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On a recent Friday night in New York City, young professionals gathered to learn about and support the National Museum of African American History and Culture (NMAAHC). Approximately 150 people responded to an invitation from Derrick Diggs and Rashida La Lande, members of the NMAAHC Ambassadors Program.
The Ambassadors Program looks to young professionals in their 30s and 40s to spread the word about NMAAHC. They are an important gateway to their peers who are curious about the museum, who want to be supporters and be involved in making sure the dreams of decades come true.
"What excited them about being involved is that supporting the museum is actually a national movement and they could be part of it. It is not just a museum about African Americans but how African American history has affected American history," said Tasha Coleman, the museum's senior manager of donor and board relations. Coleman, who has worked at the future museum since its inception, organized the Ambassadors last year.
At its heart, the Ambassadors program is about making connections in the community, and that's exactly what Diggs and La Lande were doing at the New York City gathering. Joel Limerick, co-chair of the Ambassadors, knew Derrick Diggs from Morehouse College. La Lande is a partner at the law firm that offered the space for the reception.
Both Diggs and La Lande wanted their colleagues to be part of history. "There is a sense of urgency, if you want to get in on the ground floor you have to contribute now," said Diggs. The checkbook is an important part of involvement, all organizers know. La Lande seconded that, "I would ask potential Ambassadors if they wanted to be a part of something that was so big," she said. The Ambassadors, she said, would be putting "a stamp on the future."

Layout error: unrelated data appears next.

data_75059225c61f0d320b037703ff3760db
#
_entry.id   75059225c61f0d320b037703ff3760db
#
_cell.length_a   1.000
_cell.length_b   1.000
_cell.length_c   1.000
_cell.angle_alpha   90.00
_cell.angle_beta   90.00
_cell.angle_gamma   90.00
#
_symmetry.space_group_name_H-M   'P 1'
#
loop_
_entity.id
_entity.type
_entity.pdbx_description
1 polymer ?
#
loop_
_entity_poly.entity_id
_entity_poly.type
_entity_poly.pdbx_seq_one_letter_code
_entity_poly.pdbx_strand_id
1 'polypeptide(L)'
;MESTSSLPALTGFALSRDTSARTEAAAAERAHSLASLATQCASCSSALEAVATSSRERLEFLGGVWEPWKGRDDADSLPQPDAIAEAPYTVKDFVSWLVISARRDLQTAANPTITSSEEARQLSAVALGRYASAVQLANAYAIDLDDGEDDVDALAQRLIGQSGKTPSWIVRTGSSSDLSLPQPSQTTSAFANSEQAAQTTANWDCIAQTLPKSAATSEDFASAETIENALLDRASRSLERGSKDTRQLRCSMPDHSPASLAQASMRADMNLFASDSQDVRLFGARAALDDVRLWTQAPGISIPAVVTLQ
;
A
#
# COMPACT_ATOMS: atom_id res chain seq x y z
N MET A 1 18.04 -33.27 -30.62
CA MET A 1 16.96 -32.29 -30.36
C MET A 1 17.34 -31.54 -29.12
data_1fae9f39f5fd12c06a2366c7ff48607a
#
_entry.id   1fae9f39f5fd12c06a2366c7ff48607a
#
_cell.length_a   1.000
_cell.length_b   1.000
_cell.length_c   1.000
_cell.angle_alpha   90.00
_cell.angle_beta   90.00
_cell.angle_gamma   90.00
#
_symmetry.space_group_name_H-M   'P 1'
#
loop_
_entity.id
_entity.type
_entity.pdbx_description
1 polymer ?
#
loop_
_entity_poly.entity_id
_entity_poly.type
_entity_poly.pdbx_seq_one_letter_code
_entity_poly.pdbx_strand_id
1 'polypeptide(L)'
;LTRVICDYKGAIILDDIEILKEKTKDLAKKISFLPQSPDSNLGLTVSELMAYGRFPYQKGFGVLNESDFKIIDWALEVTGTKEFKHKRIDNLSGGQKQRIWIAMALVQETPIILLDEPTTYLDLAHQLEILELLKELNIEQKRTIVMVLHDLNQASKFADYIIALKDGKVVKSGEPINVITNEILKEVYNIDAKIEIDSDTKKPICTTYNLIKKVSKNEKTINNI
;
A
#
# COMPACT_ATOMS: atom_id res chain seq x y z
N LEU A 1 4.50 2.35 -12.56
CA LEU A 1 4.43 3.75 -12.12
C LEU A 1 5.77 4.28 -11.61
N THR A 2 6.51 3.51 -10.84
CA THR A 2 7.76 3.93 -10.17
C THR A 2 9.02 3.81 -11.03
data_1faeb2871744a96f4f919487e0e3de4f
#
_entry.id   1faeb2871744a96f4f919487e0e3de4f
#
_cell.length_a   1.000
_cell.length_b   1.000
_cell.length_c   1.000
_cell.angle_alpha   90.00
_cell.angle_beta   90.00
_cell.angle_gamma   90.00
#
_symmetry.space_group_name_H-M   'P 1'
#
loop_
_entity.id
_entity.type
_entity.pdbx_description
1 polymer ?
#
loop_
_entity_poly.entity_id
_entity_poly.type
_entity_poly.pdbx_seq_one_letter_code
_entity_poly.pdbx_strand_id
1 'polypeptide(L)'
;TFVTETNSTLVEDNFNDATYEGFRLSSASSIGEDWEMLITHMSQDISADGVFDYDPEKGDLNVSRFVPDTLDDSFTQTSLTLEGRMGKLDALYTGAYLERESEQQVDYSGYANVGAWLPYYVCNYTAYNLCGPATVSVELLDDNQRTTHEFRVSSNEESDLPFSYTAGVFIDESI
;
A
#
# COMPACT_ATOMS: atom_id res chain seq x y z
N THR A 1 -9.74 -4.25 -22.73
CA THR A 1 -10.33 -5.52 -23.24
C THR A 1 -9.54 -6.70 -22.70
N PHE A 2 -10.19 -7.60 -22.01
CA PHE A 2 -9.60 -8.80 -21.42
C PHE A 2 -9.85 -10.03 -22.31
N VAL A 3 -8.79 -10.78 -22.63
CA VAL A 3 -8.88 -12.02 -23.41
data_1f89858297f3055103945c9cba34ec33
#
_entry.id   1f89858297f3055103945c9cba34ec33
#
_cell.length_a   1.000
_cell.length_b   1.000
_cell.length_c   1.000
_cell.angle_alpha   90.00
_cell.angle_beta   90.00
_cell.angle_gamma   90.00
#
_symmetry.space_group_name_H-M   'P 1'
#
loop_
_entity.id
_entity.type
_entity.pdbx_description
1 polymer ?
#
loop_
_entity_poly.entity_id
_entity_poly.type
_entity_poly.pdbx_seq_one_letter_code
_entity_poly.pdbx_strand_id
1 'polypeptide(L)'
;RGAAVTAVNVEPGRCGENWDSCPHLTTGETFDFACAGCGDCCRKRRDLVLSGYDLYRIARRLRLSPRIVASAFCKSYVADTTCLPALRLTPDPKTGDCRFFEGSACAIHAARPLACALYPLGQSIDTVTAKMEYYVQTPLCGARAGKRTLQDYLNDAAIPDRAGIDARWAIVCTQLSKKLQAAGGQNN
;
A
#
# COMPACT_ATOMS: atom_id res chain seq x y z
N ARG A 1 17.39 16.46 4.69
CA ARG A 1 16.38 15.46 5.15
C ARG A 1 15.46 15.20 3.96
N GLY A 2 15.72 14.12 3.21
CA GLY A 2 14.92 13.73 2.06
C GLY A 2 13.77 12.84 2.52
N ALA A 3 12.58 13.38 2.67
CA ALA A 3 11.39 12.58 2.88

Limerick was pleased with this outing and outreach. "There was an element of a reunion. A lot of people hadn’t seen each other in a while. But there was an overriding sense of purpose that this was once in a lifetime. This was a change for us in real time to be a part of something that generations after us will thank us for our involvement."
A little over a year ago the groundbreaking for the museum's site was conducted with President Obama, former First Lady Laura Bush, Rep. John Lewis (D-Ga.) and other dignitaries. The New York audience was shown a video about that event and another of interviews with founding donors and the museum's council members. They also heard in person from Kinshasha Holman Conwill, the museum's deputy director, who discussed how the stories from New York, Texas, Georgia and all points of the African American experience would be included.
NMAAHC, currently under construction across a sloped hill from the Washington Monument, is scheduled to open in late 2015. The desire to support the project was palpable in New York that night. "We had people sign up on the spot. That is very telling," said Coleman.
Rashida La Lande and Derrick Diggs host a
New York gathering of young professionals.
Guests get a close look at some of the
benefits of being an Ambassador.
Guests respond to a dazzling
computer-generated film of the museum.
Guests gather in New York for a
NMAAHC Ambassadors reception.
Photos by Chester Higgins Jr.